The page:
The girls that Destiny Rescue seek out have no choice in their occupation or employment conditions. They are usually from very poor, rural villages and are often sold by their families, who are tricked, coerced or forced to give up their daughters. Any choices made are done so in the context of extreme poverty, lack of education, social stigmas surrounding sexual abuse, and family obligations. Even more disturbing is the fact that girls in sexual slavery have no future. When they are no longer able to produce an income, their bodies wracked by disease, fatigue and abuse, they will be discarded with no education, no livelihood, and no-one to care. …Did I mention that the journey would be uncomfortable?
Yet, in the midst of all this darkness, there is remarkable hope. I saw girls in rescue homes who have been given an education, health care and counselling, a family, vocational training and skills for a self-sufficient future. In short, the chance to dream; a future and a hope. Destiny Rescue have 30 rescue homes around the world and 1600 children in care, including those rescued from brothels and those in prostitution prevention programs.
I am now home again on the beautiful Sunshine Coast, raising two precious children of my own and finishing a uni degree. But I pray that I would never forget the touch of the children I met in Thailand and Cambodia – very real children, of incredible value. I pray that my heart would always be broken for this cause that so reflects the heartbeat of a loving God. And I am committed now to doing what I can to support Destiny Rescue, whether that be organising events, speaking at jewellery parties, helping in the office, or just sharing with whoever stops to say hi in the grocery store. The resources that we have can seem insignificant in light of such an overwhelming problem. But imagine a world in which we all gave what we had in our hands to give – where we chose not to discount ourselves and live safely within our limitations, but to open our hearts, embrace some brokenness, and boldly share of our resources and talents.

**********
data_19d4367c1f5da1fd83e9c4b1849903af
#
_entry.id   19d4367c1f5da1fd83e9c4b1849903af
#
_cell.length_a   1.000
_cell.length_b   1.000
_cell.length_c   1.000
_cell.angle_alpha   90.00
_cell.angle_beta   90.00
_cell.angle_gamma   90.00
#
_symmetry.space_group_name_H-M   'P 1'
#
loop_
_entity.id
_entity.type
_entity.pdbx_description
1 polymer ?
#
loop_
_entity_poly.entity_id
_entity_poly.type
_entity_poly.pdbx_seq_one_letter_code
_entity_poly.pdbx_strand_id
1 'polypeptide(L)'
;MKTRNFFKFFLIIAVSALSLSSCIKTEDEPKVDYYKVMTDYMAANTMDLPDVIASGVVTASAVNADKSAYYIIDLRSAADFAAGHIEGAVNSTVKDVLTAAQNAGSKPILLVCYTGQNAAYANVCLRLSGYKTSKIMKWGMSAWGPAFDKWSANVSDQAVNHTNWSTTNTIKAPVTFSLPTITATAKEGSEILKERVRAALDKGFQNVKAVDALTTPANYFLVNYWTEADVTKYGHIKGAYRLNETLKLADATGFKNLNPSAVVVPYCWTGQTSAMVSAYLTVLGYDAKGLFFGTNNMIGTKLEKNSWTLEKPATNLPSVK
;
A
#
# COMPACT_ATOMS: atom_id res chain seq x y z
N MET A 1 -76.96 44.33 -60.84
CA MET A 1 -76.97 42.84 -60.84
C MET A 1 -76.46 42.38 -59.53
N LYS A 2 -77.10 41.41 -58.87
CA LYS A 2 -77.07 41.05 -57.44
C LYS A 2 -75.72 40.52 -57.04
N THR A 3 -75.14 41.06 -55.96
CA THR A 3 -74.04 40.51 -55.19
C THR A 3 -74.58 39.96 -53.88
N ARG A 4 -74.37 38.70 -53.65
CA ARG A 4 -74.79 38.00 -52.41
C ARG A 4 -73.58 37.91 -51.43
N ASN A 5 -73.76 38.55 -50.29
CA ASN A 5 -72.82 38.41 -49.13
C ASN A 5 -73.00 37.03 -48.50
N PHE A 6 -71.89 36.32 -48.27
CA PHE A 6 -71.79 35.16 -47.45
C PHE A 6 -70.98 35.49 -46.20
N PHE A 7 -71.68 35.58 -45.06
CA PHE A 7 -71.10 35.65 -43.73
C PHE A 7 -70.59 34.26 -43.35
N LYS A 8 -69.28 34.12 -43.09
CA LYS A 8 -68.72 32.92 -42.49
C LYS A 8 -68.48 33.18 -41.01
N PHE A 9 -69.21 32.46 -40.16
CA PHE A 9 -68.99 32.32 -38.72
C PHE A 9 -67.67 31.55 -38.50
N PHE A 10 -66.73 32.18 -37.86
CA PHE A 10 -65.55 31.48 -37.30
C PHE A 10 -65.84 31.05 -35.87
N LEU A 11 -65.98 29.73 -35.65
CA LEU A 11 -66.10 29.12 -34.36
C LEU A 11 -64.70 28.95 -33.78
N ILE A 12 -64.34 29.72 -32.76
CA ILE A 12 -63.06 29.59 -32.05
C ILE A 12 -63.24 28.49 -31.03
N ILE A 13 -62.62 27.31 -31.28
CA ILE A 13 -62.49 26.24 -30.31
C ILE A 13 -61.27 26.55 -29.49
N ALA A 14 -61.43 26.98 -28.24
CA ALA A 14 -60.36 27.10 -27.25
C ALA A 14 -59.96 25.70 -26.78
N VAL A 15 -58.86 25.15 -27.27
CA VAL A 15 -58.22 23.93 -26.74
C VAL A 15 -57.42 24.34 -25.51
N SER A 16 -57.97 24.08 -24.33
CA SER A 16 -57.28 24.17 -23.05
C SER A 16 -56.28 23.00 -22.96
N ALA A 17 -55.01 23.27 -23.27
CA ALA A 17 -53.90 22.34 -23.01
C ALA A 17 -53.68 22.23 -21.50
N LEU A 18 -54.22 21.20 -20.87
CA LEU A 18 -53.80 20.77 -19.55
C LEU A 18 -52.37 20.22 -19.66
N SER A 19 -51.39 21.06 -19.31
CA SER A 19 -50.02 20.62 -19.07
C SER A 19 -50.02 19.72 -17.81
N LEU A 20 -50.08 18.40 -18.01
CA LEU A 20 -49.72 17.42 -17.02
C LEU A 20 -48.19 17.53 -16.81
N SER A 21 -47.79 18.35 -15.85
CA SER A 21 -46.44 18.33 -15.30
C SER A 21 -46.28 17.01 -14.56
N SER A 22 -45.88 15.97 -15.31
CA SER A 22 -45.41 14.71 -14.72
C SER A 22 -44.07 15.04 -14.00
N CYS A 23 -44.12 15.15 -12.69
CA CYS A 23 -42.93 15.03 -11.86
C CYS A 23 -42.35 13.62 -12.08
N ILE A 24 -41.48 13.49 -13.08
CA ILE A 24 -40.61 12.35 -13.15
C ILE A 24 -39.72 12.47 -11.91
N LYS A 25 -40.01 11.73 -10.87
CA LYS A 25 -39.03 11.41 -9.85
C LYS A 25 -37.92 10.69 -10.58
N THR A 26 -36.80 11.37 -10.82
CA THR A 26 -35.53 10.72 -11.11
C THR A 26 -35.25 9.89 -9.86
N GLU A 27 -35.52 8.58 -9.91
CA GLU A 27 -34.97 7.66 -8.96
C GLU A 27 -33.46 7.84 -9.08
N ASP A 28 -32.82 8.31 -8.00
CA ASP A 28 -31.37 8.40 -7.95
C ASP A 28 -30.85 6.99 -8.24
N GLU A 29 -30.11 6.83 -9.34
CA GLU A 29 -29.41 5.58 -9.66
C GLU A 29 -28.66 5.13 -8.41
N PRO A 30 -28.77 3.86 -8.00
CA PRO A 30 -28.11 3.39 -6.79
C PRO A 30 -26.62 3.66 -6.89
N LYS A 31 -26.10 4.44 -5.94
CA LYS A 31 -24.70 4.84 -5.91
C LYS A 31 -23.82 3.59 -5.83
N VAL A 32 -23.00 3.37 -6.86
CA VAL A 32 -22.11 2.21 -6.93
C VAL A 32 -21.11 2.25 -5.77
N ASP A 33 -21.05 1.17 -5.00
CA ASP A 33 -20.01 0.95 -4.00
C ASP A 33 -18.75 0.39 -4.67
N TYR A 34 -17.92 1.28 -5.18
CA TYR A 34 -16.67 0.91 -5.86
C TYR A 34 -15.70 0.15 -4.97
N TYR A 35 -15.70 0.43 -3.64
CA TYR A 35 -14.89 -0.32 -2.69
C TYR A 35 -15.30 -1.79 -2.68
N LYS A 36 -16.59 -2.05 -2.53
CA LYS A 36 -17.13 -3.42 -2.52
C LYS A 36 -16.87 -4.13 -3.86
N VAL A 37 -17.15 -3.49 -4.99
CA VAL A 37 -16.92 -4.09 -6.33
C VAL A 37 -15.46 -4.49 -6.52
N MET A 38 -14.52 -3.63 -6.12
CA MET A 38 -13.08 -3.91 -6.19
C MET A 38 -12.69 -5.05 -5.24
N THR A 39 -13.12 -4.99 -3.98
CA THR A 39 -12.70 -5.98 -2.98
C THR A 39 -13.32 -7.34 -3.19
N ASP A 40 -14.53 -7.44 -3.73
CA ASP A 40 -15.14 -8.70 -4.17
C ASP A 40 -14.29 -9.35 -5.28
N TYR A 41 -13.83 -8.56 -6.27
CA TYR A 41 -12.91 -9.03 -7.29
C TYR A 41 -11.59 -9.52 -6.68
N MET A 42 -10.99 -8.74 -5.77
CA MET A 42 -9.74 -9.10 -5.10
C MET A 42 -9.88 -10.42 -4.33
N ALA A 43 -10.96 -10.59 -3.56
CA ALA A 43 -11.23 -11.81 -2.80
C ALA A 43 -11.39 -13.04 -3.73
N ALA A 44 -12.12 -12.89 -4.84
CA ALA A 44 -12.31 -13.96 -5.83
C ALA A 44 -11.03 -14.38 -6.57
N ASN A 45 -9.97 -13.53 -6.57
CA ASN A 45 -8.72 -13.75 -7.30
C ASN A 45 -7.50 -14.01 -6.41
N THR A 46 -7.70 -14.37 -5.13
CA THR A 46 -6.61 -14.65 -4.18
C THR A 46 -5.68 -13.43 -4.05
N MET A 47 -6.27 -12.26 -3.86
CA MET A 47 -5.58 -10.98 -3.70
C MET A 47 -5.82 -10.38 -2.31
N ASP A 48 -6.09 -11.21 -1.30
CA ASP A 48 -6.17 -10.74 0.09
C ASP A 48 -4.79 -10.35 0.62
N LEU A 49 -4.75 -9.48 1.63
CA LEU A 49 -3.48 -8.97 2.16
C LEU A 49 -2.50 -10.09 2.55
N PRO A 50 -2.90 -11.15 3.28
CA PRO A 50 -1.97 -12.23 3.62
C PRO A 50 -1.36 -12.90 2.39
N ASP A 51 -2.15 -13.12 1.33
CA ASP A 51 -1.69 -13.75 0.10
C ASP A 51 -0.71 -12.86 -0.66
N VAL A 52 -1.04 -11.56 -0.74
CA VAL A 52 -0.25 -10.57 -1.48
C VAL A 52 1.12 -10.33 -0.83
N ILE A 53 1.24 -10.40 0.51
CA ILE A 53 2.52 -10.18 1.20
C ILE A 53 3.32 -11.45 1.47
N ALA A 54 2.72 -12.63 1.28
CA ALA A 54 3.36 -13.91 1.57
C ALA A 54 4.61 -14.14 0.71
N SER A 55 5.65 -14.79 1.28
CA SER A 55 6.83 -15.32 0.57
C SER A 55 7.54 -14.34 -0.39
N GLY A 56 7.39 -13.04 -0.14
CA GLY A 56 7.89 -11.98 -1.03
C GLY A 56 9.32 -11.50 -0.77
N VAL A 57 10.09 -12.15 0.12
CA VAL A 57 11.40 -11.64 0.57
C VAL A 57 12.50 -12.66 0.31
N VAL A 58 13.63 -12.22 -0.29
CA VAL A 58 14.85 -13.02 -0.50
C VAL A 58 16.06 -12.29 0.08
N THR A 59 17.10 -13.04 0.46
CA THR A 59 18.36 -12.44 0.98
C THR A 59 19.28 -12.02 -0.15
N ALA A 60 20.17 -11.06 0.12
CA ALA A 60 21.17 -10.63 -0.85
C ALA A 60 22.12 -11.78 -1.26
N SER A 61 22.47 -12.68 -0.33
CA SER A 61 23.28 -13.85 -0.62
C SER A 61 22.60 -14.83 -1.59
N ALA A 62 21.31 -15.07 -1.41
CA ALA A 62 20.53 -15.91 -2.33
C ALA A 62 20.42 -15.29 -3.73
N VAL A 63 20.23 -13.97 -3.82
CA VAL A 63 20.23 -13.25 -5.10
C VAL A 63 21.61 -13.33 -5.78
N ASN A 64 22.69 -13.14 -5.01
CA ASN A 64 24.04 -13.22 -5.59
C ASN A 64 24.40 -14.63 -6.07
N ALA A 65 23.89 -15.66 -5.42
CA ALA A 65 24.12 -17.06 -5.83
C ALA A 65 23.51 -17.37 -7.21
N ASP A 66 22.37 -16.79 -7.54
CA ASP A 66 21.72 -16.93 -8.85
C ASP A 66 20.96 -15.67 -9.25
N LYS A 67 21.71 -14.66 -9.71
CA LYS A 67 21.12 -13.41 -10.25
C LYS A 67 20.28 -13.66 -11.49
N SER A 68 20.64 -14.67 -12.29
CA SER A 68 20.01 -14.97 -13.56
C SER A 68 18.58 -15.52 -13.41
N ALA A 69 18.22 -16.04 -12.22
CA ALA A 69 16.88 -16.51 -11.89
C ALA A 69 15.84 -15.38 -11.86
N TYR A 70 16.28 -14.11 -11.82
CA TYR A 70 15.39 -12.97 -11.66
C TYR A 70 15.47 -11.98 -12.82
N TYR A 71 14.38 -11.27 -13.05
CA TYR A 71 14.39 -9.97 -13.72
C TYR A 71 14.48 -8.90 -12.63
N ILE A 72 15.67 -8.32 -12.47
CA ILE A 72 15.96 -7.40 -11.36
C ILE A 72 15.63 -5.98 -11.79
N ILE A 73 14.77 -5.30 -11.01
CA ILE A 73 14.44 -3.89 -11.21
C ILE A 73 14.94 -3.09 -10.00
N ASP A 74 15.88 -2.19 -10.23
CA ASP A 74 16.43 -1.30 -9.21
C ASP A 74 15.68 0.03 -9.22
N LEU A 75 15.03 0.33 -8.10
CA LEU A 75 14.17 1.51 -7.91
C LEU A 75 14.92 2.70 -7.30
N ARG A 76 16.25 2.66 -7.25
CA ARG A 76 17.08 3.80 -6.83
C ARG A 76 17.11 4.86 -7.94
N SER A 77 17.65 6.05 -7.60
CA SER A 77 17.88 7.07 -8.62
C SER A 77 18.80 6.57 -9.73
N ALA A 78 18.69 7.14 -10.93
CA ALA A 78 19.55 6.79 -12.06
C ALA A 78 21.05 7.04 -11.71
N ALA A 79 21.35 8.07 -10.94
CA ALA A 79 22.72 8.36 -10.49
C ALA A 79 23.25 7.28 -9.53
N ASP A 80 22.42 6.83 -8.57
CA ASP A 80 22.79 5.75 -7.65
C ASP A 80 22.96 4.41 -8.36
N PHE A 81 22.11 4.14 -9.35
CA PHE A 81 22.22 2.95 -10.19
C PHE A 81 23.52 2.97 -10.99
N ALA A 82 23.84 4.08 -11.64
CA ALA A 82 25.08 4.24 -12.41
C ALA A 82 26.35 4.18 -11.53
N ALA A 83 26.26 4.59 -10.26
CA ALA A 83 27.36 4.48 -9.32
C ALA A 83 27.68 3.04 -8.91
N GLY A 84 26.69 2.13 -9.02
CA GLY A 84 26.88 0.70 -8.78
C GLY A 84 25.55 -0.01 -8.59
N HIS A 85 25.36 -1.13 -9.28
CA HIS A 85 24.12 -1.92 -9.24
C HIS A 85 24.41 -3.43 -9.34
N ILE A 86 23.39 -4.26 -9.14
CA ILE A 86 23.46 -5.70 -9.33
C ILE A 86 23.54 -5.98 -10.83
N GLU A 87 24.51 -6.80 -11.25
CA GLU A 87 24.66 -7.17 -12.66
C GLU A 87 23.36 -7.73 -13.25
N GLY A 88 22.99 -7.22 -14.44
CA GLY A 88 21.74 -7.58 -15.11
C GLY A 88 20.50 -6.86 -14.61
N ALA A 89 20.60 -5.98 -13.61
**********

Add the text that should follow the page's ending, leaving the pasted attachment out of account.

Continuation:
Together, we could create a movement that ends slavery in our lifetime. We all have a sphere or influence – friends, neighbours, schools, daycares, churches, social groups. We all have a voice. Are you using yours?
Destiny Rescue’s 26 Second Challenge campaign is an easy and powerful way to start making a difference today. You can check it out at: http://www.destinyrescue.org/26seconds
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A little bit about Melissa, in her own words: I have two children, Emilia and Elijah, 2 and 3 years old. We live on the Sunshine Coast of Queensland, and love it. I am in the last semester of a degree in Politics and International Relations, which has taken me over 8 years to complete, and which helps to put some theoretical structure around my passion for social justice. I love the power and beauty of the written word, and the comfort and clarification that the act of writing brings me. For this reason among many I began a blog last year: dustyhighways.wordpress.com. I also volunteer with Destiny Rescue, working to raise awareness on behalf of children in sexual slavery. God is my life, my strength and my centre, and I believe that He has given each of us a gift for our broken world, and the responsibility to use it. I therefore feel passionate about inspiring women, particularly, to be all that they can be.